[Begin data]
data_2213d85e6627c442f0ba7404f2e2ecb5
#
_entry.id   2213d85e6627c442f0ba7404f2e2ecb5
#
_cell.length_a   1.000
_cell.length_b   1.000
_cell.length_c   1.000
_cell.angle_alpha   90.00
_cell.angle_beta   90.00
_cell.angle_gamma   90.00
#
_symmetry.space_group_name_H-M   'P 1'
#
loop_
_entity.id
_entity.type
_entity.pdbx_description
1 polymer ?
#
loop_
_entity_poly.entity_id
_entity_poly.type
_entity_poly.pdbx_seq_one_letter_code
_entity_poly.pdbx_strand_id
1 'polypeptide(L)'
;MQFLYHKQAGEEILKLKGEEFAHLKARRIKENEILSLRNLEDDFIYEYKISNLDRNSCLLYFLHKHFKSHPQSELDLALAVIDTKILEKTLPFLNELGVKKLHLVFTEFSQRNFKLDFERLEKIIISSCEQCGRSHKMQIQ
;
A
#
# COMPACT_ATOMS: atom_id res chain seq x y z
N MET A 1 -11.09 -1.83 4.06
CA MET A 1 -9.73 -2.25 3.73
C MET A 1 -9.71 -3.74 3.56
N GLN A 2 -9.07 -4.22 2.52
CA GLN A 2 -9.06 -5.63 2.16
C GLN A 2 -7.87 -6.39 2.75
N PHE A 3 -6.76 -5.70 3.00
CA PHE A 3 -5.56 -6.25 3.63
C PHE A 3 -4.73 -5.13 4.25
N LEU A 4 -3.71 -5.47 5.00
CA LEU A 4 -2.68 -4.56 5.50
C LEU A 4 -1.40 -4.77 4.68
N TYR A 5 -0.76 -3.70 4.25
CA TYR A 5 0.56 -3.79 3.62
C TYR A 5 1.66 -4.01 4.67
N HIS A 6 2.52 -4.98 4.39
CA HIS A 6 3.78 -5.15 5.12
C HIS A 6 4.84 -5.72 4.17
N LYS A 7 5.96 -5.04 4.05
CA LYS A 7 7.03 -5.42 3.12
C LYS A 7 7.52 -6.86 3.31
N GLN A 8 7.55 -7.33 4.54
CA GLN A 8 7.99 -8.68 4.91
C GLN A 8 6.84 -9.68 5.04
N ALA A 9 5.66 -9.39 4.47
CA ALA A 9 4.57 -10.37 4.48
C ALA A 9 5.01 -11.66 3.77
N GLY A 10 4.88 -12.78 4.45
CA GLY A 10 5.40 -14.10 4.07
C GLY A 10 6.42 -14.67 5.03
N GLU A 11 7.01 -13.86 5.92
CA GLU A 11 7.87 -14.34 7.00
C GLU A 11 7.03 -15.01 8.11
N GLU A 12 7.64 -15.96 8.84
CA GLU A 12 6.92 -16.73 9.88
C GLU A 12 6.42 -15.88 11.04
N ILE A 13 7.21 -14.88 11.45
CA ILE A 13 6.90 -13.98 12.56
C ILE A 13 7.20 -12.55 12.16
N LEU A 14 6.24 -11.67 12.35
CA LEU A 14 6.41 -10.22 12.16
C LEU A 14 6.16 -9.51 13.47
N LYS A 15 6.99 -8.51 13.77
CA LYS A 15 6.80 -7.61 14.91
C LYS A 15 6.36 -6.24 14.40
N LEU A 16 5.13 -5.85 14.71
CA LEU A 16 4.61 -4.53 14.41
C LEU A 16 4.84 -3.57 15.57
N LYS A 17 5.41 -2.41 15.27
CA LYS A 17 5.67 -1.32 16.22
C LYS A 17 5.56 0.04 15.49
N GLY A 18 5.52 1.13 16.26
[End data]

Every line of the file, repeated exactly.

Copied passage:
data_2213d85e6627c442f0ba7404f2e2ecb5
#
_entry.id   2213d85e6627c442f0ba7404f2e2ecb5
#
_cell.length_a   1.000
_cell.length_b   1.000
_cell.length_c   1.000
_cell.angle_alpha   90.00
_cell.angle_beta   90.00
_cell.angle_gamma   90.00
#
_symmetry.space_group_name_H-M   'P 1'
#
loop_
_entity.id
_entity.type
_entity.pdbx_description
1 polymer ?
#
loop_
_entity_poly.entity_id
_entity_poly.type
_entity_poly.pdbx_seq_one_letter_code
_entity_poly.pdbx_strand_id
1 'polypeptide(L)'
;MQFLYHKQAGEEILKLKGEEFAHLKARRIKENEILSLRNLEDDFIYEYKISNLDRNSCLLYFLHKHFKSHPQSELDLALAVIDTKILEKTLPFLNELGVKKLHLVFTEFSQRNFKLDFERLEKIIISSCEQCGRSHKMQIQ
;
A
#
# COMPACT_ATOMS: atom_id res chain seq x y z
N MET A 1 -11.09 -1.83 4.06
CA MET A 1 -9.73 -2.25 3.73
C MET A 1 -9.71 -3.74 3.56
N GLN A 2 -9.07 -4.22 2.52
CA GLN A 2 -9.06 -5.63 2.16
C GLN A 2 -7.87 -6.39 2.75
N PHE A 3 -6.76 -5.70 3.00
CA PHE A 3 -5.56 -6.25 3.63
C PHE A 3 -4.73 -5.13 4.25
N LEU A 4 -3.71 -5.47 5.00
CA LEU A 4 -2.68 -4.56 5.50
C LEU A 4 -1.40 -4.77 4.68
N TYR A 5 -0.76 -3.70 4.25
CA TYR A 5 0.56 -3.79 3.62
C TYR A 5 1.66 -4.01 4.67
N HIS A 6 2.52 -4.98 4.39
CA HIS A 6 3.78 -5.15 5.12
C HIS A 6 4.84 -5.72 4.17
N LYS A 7 5.96 -5.04 4.05
CA LYS A 7 7.03 -5.42 3.12
C LYS A 7 7.52 -6.86 3.31
N GLN A 8 7.55 -7.33 4.54
CA GLN A 8 7.99 -8.68 4.91
C GLN A 8 6.84 -9.68 5.04
N ALA A 9 5.66 -9.39 4.47
CA ALA A 9 4.57 -10.37 4.48
C ALA A 9 5.01 -11.66 3.77
N GLY A 10 4.88 -12.78 4.45
CA GLY A 10 5.40 -14.10 4.07
C GLY A 10 6.42 -14.67 5.03
N GLU A 11 7.01 -13.86 5.92
CA GLU A 11 7.87 -14.34 7.00
C GLU A 11 7.03 -15.01 8.11
N GLU A 12 7.64 -15.96 8.84
CA GLU A 12 6.92 -16.73 9.88
C GLU A 12 6.42 -15.88 11.04
N ILE A 13 7.21 -14.88 11.45
CA ILE A 13 6.90 -13.98 12.56
C ILE A 13 7.20 -12.55 12.16
N LEU A 14 6.24 -11.67 12.35
CA LEU A 14 6.41 -10.22 12.16
C LEU A 14 6.16 -9.51 13.47
N LYS A 15 6.99 -8.51 13.77
CA LYS A 15 6.80 -7.61 14.91
C LYS A 15 6.36 -6.24 14.40
N LEU A 16 5.13 -5.85 14.71
CA LEU A 16 4.61 -4.53 14.41
C LEU A 16 4.84 -3.57 15.57
N LYS A 17 5.41 -2.41 15.27
CA LYS A 17 5.67 -1.32 16.22
C LYS A 17 5.56 0.04 15.49
N GLY A 18 5.52 1.13 16.26